Well what a mess created by Florida Republican leaders in the state House and Senate. Their grim determination to draw congressional districts to best suit the needs of the GOP - and to do much of it in secret - showed a particular disdain for Florida voters.
As the Florida Supreme Court noted today: Our citizens declared that the Legislature must “redistrict in a manner that prohibits favoritism or discrimination.”
Then Senate President Don Gaetz and House Speaker Dean Cannon, cheerfully ignored Florida's constitution both for redistricting and the public's right to know. The trial court witnessed arrogant testimony and deliberate efforts to mislead the courts and voters about the role of GOP lobbyists in the redistricting process.
In the court's 5-2 decision, the court noted: The Legislature’s failure to preserve redistricting records and its decision to make important changes to the map during non-public meetings are factors that caused the trial court, and cause this Court, great concern as to whether the Legislature has complied with the constitutional provision to outlaw partisan political gerrymandering.
Now, eight members of Florida's congressional delegation have been told they occupy unconstitutional districts. They will have to be redrawn. Other members of the delegation may also have their districts altered to accommodate the changes.
U.S. Rep. Ted Deutch, (District 21, Dem. Boca Raton), has already sent out an email declaring an "emergency" as he faces redrawn district.
District 13, Rep. David Jolly, R-Tampa
District 14, Rep. Kathy Castor, D-Tampa
District 22, held by Rep. Lois Frankel, D-West Palm Beach
District 25, held by Rep. Mario Diaz-Balart, R-Miami
District 26, held by Rep. Carlos Curbelo, R-Miami
District 27, held by Rep. Ileana Ros-Lehtinen, R-Miami
Excerpts from the Court's decision:
As the United States Supreme Court has recognized, “partisan gerrymanders . . . [are incompatible] with democratic principles.” In short, the Fair Districts Amendment was designed “to restore ‘the core principle of republican government,’ namely, ‘that the voters should choose their representatives, not the other way around.’ ”
we conclude that two legal errors significantly affected the trial court’s determination of the appropriate legal effect of its finding of unconstitutional intent.
First, the trial court erred in determining that there was no distinction between a challenge to the “plan as a whole”—a challenge, in effect, to the map produced from the unconstitutional “process”—and a challenge to individual districts.
Second, the trial court erred in the standard of review it applied, which was improperly deferential to the Legislature’s decisions after finding a violation of the Fair Districts Amendment’s prohibition on partisan intent.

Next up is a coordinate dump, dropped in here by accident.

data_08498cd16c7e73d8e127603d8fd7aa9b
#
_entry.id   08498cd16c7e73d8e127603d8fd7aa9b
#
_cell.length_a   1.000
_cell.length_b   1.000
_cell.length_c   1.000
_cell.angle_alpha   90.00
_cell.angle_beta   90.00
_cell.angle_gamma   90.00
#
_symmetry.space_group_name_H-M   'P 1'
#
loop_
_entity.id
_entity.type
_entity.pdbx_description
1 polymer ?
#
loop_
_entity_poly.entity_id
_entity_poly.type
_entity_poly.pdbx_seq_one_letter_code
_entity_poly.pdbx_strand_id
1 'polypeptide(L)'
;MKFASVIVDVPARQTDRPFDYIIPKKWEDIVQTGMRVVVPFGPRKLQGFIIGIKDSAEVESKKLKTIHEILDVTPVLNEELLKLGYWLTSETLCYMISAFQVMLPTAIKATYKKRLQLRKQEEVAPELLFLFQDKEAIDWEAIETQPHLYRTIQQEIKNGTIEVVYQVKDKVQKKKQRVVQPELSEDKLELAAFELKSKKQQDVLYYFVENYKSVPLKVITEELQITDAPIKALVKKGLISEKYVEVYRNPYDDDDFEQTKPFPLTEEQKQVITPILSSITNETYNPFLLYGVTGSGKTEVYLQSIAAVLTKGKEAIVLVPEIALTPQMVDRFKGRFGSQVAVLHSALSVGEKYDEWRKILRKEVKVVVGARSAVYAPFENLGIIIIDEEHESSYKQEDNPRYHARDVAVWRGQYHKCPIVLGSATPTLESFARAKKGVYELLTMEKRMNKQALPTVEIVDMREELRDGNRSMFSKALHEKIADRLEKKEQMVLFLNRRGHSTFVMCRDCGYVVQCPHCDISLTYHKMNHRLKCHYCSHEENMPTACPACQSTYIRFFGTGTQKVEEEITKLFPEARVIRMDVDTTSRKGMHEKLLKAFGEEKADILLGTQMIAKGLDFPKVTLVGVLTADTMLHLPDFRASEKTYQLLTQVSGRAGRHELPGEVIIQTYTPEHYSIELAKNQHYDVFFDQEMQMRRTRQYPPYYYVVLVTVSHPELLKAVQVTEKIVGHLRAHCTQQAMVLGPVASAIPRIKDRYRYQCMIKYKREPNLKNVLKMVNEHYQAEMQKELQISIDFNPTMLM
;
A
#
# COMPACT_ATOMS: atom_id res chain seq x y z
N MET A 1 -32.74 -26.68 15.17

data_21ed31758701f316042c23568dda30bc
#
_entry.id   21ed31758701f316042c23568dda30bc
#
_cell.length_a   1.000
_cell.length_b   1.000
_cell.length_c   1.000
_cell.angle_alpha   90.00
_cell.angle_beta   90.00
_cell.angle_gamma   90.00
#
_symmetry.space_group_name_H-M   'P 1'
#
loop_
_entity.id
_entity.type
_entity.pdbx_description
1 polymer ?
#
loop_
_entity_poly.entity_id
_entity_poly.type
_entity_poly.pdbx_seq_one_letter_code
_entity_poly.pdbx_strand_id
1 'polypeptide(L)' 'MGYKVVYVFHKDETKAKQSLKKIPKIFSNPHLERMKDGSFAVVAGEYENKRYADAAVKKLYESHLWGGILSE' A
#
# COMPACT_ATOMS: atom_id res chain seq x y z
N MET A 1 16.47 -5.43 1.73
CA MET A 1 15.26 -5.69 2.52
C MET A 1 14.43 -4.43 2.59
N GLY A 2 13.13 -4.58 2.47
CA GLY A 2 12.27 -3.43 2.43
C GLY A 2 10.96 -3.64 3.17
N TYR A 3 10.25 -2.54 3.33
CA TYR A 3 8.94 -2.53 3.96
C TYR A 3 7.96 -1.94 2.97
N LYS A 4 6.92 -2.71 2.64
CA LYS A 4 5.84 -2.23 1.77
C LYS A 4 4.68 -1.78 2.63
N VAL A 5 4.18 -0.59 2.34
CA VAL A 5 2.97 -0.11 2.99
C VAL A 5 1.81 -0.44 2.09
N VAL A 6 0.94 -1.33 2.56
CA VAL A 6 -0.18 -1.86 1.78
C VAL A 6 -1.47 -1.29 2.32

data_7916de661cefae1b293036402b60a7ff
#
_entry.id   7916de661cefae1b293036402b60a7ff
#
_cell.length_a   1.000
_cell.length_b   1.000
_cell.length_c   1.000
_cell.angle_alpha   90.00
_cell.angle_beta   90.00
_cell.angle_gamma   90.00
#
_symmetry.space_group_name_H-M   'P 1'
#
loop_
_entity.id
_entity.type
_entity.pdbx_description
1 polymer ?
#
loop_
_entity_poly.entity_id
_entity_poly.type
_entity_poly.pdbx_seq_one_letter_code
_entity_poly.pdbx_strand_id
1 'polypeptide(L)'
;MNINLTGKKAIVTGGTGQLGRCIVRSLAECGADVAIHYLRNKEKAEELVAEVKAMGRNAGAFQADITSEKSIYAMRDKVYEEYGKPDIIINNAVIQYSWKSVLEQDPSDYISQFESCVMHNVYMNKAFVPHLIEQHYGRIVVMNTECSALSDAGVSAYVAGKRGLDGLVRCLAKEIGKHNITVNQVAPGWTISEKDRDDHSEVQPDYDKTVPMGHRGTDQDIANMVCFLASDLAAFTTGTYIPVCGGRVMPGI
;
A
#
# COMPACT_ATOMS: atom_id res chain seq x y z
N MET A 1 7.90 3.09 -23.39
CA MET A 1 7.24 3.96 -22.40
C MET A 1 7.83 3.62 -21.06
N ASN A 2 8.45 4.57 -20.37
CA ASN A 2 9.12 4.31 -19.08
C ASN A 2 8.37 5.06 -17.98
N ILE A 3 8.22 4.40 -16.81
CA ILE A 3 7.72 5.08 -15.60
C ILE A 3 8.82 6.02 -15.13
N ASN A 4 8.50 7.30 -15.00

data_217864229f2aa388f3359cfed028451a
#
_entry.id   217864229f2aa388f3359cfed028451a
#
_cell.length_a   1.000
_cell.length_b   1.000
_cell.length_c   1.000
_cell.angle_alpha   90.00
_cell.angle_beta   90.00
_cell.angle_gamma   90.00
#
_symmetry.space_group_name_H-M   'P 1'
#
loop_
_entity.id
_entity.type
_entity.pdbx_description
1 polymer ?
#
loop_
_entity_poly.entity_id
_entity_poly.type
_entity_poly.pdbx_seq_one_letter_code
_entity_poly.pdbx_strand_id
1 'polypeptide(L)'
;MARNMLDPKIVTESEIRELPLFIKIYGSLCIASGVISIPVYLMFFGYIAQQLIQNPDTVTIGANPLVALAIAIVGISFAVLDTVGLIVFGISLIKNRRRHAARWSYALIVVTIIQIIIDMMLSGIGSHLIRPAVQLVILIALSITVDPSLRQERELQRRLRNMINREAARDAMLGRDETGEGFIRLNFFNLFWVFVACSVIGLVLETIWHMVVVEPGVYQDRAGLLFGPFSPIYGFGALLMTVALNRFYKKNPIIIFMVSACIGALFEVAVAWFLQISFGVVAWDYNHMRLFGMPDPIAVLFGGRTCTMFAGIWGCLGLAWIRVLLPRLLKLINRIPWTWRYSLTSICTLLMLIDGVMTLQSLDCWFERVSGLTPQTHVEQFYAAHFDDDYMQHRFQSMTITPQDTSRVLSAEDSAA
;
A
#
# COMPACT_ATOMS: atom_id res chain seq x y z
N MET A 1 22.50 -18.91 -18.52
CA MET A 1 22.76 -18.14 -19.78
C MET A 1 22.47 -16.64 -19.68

Although it found the existence of unconstitutional intent, the trial court relied solely on objective “tier-two” constitutional indicators, such as compactness and the use of political or geographical boundaries, rather than on the direct and circumstantial evidence of “tier-one” unconstitutional intent presented at trial.
In other words, the trial court analyzed the Legislature’s map as if it had not found the existence of unconstitutional intent, affording deference to the Legislature where no deference was due.
Once a direct violation of the Florida Constitution’s prohibition on partisan intent in redistricting was found, the burden should have shifted to the Legislature to justify its decisions in drawing the congressional district lines.
(W)e reverse the trial court’s order upholding the Legislature’s remedial redistricting plan.
We relinquish this case to the trial court for a period of 100 days from the date of this opinion, with directions that it require the Legislature to redraw, on an expedited basis, Congressional Districts 5, 13, 14, 21, 22, 25, 26, 27, and all other districts affected by the redrawing, pursuant to the guidelines set forth in this opinion.
We emphasize the time-sensitive nature of these proceedings, with candidate qualifying for the 2016 congressional elections now less than a year away, and - 8 - make clear that we take seriously our obligation to provide certainty to candidates and voters regarding the legality of the state’s congressional districts.
Upon the completion of the redrawing of the map, the trial court shall hold a hearing where both sides shall have an opportunity to present their arguments and any evidence for or against the redrawn map, and the trial court shall then enter an order either recommending approval or disapproval of the redrawn map.